While Occupy Wall Street has a sanitation team that sweeps trash and empties garbage cans daily, it's hard for the protesters to stay on top of the floods of people passing through the park each day, not to mention the hundreds sleeping there each night. The group recently voted to get storage bins to hold their sleeping bags and other items.
Damien Guarniere, 41, a Harlem resident who was scrubbing the stone plaza with a broom and some water Wednesday afternoon, said he sometimes feels like he's fighting a losing battle.
"Unfortunately, I don't think the parents ever taught their kids to clean," Guarniere said of the younger protesters.
"The job ain't always fun, but it needs to be done. I just came over and started taking the initiative. I'm trying to help the movement succeed."
Amid the tarps, sleeping bags and scattered sweatshirts and shoes heaped in piles at Zuccotti Park, it was easy to find a brown-coated banana peel, leaves of wilting lettuce and what looked like the remnants of a bologna sandwich. The smell of fried food filled the air, along with the subtler odors of marijuana smoke and unwashed bodies.
The Sanitation Department said on Tuesday it had not received a single complaint through 311.
Abramson said he focused his 311 complaints on noise from the protesters' drumming and chanting, but he has been mentioning sanitation concerns as well.
On Wednesday afternoon, a 19-year-old unemployed man who goes by "Pockets," swept up candy wrappers and cigarette butts along Liberty Street. He said it was important to keep the park clean so the city doesn't use health concerns as a reason to shut the protest down. But he admitted that he has urinated in the street late at night, because he has no other option.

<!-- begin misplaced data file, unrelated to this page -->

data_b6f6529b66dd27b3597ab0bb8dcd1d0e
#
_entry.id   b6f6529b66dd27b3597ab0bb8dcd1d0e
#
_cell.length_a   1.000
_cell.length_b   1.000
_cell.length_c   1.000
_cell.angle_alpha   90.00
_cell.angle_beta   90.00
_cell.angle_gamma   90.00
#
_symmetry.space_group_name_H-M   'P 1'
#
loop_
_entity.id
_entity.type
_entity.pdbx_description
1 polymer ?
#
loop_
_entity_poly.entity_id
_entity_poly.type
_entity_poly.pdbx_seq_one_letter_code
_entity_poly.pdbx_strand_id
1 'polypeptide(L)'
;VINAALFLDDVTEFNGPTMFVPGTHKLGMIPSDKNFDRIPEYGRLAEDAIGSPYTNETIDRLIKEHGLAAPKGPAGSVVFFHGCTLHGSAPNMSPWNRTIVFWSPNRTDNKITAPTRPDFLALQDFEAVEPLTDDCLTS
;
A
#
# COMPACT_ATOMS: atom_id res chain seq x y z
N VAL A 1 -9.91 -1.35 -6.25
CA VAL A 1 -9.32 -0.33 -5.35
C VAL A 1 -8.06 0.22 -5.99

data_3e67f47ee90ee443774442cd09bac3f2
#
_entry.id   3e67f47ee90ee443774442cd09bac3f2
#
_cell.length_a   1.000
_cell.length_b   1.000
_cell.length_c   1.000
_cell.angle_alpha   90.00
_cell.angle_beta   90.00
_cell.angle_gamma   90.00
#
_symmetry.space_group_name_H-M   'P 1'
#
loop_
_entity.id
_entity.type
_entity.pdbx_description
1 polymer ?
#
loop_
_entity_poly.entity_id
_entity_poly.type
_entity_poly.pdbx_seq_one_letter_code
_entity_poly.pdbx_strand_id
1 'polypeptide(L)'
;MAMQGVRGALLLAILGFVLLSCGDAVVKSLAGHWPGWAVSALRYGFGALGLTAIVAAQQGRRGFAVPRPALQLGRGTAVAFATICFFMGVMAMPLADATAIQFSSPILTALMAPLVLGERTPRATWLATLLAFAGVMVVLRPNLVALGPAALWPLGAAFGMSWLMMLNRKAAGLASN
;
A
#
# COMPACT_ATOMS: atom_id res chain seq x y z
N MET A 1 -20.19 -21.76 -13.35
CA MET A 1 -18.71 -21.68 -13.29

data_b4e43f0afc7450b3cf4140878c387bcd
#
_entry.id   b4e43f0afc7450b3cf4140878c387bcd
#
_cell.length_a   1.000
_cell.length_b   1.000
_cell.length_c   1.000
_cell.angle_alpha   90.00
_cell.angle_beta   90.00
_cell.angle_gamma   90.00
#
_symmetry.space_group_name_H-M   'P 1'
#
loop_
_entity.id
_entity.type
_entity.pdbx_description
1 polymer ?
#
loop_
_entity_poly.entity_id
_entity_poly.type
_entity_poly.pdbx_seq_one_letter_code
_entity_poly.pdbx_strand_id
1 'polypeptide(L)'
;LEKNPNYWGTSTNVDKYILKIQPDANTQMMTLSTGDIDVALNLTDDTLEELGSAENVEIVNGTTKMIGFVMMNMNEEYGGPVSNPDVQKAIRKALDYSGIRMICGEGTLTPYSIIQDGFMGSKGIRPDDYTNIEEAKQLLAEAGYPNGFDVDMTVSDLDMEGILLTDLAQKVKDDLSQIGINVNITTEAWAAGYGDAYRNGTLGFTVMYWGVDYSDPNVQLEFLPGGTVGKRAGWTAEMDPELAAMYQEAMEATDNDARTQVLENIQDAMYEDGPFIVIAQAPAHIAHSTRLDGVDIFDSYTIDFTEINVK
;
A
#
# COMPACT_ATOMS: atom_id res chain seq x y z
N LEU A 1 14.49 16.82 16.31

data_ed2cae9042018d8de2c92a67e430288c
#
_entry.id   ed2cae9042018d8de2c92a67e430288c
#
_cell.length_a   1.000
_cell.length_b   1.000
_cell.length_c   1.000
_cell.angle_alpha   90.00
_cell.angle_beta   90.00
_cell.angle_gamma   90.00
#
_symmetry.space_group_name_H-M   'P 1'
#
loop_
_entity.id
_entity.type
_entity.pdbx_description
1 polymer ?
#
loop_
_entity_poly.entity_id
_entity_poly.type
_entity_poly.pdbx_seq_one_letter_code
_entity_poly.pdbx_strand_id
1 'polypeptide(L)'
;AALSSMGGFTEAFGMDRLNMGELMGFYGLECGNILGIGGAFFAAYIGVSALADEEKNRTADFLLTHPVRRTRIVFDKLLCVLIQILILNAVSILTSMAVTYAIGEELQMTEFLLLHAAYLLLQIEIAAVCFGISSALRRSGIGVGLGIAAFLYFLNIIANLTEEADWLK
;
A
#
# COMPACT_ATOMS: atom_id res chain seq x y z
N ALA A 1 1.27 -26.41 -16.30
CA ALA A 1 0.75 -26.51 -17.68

"We don't want people to get sick," Pockets said. "The rain will wash some of the crap away."
Nearby, Tracy Postert, 41, an Upper West Side resident who is unemployed but previously taught biology, crouched on her hands and knees scrubbing the plaza with detergent.
"For what it is, it's incredibly clean," Postert said of the protest's base camp.
She said she was impressed by the level of responsibility the protesters are taking for their surroundings.
The cleanliness of Zuccotti Park will likely be an ongoing issue, as Bloomberg has repeatedly said he will not remove the protesters from the park.
Earlier Wednesday, the mayor told reporters he did not even know if it would be legally possible to get rid of the protesters, because Zuccotti Park is subject to complicated rules as a privately owned public space.
The city's position is infuriating Downtown residents who say their lives have been disrupted by the protests.
Ro Sheffe, a Liberty Street resident who also chairs Community Board 1's Financial District Committee, said he receives dozens of e-mails a day from his angry neighbors, who have a range of quality-of-life concerns, including sanitation issues.
"We have a middle-class residential neighborhood that is under siege," Sheffe said. "The mayor is completely ignoring his own constituents."
Sheffe said he and others are growing especially frustrated by the lack of enforcement of basic public health laws.
"If I were defecating in the street and smoking marijuana, I would be arrested immediately," Sheffe said. "I don't understand why these people are not."
Additional Reporting by Jill Colvin